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1 June 2010 Electronic Mosquito Repellers Induce Increased Biting Rates in Aedes aegypti Mosquitoes (Diptera: Culicidae)
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Abstract

Studies have demonstrated that electronic mosquito repellers are useless and that some of them could even increase the attraction of mosquitoes. While testing some electronic repellers, we noted that they also promoted an increase in biting rates. The present work has evaluated three commercial devices and a computer program working on five different sound frequencies. In a test chamber, the number of Aedes aegypti L. bite attempts was computed during four cycles of 3 min each by alternately turning the devices off and on. The mosquito biting rates for five sound frequencies (ranging from 9.6 kHz to 18.2 kHz) initially demonstrated a significant increase (ranging from around 20% to 50%), which decreased from 8.3% to 25.1% when the repellers were turned off. The biting rate significantly increased at 11.8 kHz (33.7%) when the device was turned on again. The danger of using electronic repellers and the role of sound frequencies stimulating mosquito biting are discussed.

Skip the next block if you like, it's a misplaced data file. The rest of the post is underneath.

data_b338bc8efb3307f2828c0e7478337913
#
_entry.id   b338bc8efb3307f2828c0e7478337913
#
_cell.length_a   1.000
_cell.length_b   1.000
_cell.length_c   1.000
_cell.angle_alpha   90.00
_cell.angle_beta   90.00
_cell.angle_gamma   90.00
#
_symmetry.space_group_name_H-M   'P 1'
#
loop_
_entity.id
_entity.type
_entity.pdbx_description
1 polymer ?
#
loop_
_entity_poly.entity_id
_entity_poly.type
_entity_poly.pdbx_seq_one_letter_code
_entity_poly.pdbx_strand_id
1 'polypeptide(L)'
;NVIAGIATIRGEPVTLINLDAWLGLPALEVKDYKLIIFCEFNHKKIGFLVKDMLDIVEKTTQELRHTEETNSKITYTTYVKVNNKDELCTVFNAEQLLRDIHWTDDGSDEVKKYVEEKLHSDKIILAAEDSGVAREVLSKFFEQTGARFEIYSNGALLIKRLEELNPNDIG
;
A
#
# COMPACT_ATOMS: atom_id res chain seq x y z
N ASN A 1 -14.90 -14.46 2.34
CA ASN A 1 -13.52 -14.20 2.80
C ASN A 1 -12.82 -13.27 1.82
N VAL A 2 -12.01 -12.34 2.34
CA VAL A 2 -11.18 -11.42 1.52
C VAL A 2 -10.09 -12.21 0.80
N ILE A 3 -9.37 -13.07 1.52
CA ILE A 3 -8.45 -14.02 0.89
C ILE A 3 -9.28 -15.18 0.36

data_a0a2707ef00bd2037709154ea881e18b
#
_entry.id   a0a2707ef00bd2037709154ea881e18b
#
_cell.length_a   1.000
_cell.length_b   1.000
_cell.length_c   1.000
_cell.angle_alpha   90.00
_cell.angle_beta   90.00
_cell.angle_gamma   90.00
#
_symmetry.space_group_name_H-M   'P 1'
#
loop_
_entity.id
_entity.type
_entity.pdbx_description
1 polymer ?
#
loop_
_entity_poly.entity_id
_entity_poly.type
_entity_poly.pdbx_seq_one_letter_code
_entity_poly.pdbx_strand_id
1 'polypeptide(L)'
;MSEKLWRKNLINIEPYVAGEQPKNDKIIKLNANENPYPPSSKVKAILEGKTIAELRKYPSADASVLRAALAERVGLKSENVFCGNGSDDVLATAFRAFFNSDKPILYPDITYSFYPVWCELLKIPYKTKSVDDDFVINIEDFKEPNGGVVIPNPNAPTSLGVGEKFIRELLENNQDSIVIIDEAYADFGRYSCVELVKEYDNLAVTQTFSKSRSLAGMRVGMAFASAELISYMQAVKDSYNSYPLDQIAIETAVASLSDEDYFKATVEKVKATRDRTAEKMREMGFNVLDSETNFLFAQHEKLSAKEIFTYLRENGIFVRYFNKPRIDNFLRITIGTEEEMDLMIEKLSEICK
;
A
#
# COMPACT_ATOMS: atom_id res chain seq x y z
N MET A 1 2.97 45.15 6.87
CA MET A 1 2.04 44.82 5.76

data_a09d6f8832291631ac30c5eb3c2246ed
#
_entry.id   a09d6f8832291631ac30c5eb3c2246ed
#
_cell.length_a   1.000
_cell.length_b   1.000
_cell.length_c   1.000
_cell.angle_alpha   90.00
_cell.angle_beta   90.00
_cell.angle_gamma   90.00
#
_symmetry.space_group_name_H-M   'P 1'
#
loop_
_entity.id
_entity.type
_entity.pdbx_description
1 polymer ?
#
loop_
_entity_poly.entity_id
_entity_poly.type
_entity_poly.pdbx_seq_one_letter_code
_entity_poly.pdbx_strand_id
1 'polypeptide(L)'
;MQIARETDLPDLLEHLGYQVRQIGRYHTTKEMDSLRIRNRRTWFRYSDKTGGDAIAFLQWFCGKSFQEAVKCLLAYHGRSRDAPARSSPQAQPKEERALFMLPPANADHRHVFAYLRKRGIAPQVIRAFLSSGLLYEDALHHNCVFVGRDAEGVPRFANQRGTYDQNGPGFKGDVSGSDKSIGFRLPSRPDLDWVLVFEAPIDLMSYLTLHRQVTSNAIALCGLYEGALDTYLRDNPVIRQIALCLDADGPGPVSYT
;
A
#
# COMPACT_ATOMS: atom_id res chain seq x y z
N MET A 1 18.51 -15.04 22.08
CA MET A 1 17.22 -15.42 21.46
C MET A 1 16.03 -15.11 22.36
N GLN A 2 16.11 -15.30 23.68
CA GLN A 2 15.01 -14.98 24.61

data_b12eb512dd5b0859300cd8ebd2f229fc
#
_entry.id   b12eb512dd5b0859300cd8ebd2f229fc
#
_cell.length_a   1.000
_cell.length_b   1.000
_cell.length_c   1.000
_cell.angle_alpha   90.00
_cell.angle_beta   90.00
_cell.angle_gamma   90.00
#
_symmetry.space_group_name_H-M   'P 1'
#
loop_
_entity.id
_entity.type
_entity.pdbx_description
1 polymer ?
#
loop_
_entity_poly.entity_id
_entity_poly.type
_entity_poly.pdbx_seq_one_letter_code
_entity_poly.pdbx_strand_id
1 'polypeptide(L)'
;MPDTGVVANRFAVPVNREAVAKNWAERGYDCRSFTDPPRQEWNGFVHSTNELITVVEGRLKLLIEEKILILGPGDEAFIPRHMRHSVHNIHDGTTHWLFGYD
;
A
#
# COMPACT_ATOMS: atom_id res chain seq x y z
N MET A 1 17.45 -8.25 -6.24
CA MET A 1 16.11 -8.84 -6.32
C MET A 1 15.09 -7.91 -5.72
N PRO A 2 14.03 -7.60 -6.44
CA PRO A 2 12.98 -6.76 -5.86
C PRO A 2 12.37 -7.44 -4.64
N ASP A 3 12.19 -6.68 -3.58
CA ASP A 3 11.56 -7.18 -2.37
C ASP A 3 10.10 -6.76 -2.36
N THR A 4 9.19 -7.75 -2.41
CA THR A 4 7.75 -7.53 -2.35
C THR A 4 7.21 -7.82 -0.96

Carlos F. S. Andrade and Isaías Cabrini "Electronic Mosquito Repellers Induce Increased Biting Rates in Aedes aegypti Mosquitoes (Diptera: Culicidae)," Journal of Vector Ecology 35(1), 75-78, (1 June 2010). https://doi.org/10.1111/j.1948-7134.2010.00061.x
Received: 24 August 2009; Accepted: 1 November 2009; Published: 1 June 2010
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